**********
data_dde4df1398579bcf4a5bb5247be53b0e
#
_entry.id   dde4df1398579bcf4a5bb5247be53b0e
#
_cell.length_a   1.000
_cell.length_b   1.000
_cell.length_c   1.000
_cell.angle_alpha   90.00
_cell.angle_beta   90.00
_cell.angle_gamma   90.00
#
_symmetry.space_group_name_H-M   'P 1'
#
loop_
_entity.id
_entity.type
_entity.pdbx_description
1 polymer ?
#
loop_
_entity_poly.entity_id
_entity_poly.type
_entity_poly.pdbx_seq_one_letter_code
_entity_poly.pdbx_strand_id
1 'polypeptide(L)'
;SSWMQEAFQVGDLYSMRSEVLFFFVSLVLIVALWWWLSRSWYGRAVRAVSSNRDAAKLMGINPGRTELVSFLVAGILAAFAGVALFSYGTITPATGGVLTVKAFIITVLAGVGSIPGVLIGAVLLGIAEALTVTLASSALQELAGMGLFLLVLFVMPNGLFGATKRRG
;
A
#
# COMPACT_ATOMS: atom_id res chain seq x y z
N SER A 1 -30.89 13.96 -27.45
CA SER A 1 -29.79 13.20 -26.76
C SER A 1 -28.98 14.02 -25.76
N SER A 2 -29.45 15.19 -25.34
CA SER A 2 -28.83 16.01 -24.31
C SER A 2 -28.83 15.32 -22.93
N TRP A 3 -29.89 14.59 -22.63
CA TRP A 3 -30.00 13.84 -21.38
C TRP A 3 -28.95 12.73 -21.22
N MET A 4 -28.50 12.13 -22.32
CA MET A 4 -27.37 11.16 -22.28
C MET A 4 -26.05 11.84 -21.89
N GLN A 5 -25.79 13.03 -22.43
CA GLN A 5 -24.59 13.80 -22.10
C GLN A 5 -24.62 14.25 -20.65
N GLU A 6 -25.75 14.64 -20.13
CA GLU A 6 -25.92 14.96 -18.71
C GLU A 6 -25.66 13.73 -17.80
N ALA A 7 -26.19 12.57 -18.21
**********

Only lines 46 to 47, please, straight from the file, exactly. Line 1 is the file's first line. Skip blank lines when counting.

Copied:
N GLU A 6 -25.75 14.64 -20.13
CA GLU A 6 -25.92 14.96 -18.71